The chorus of drama in the fourth century BCE: presence and representation

TitleThe chorus of drama in the fourth century BCE: presence and representation
Publication TypeBook
Year of Publication2019
AuthorsJackson, L
Ancient AuthorsDemosthenes Orat. (TLG 0014), Euripides Trag. (TLG 0006), Aeschylus Trag. (TLG 0085), Menander Comic. (TLG 0541), Plato Phil. (TLG 0059), Aristoteles et Corpus Aristotelicum Phil. (TLG 0086), Aristophanes Comic. (TLG 0019), Xenophon Hist. (TLG 0032)
Series TitleOxford classical monographs
Number of Pages304 pp.
PublisherOxford University Press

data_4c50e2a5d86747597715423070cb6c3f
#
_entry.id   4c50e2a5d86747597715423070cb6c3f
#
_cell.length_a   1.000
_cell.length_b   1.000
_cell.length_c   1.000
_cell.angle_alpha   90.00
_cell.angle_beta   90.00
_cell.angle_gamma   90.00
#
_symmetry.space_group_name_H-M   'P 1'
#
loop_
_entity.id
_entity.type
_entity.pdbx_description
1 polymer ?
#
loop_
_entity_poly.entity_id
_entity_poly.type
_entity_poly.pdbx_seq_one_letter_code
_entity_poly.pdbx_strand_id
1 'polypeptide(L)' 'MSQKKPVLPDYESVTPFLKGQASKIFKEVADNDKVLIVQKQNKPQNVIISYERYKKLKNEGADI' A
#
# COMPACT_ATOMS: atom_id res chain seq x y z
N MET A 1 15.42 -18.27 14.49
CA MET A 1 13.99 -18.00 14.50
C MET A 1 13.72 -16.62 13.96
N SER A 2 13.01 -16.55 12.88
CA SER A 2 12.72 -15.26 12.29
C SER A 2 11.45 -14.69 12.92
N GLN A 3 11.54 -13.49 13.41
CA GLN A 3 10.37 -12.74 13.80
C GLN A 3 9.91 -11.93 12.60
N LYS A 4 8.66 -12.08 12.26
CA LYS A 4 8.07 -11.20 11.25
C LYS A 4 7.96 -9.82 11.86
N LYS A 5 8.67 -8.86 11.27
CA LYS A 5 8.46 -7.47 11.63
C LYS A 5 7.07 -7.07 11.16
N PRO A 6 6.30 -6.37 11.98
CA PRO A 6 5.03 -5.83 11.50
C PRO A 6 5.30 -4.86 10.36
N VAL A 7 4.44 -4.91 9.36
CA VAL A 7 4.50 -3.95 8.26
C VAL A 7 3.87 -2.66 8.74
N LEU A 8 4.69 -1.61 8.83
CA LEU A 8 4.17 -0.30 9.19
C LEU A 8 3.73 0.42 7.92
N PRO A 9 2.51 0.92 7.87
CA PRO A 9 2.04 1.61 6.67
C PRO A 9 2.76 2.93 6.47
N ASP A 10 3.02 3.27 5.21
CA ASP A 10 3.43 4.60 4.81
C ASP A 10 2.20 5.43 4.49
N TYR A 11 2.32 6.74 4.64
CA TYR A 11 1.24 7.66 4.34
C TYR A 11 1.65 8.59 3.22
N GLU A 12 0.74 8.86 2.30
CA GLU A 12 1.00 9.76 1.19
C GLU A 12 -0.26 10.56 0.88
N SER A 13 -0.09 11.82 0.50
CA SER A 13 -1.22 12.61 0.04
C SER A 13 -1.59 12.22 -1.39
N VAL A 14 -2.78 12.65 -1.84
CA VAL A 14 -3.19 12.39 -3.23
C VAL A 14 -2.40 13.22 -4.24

The Chorus of Drama in the Fourth Century BCE seeks to upend conventional thinking about the development of drama from the fifth to the fourth centuries and to provide a new way of talking and thinking about the choruses of drama after the deaths of Euripides and Sophocles. Set in the context of a theatre industry extending far beyond the confines of the City Dionysia and the city of Athens, the identity of choral performers and the significance of their contribution to the shape and meaning of drama in the later Classical period (c.400-323) as a whole is an intriguing and under-explored area of enquiry. This volume draws together the fourth-century historical, material, dramatic, literary, and philosophical sources that attest to the activity and quality of dramatic choruses and, having considered the positive evidence for dramatic choral activity, provides a radical rethinking of two oft-cited yet ill-understood phenomena that have traditionally supported the idea that the chorus of drama 'declined' in the fourth century: the inscription of χοŕο*u~ µε´λο*s in papyri and manuscripts in place of fully written-out choral odes, and Aristotle's invocation of embolima (Poetics 1456a25-32). It also explores the important role of influential fourth-century authors such as Plato, Demosthenes, and Xenophon, as well as artistic representations of choruses on fourth-century monuments, in shaping later scholars' understanding of the dramatic chorus throughout the Classical period, reaching conclusions that have significant implications for the broader story we wish to tell about Attic drama and its most enigmatic and fundamental element, the chorus. []


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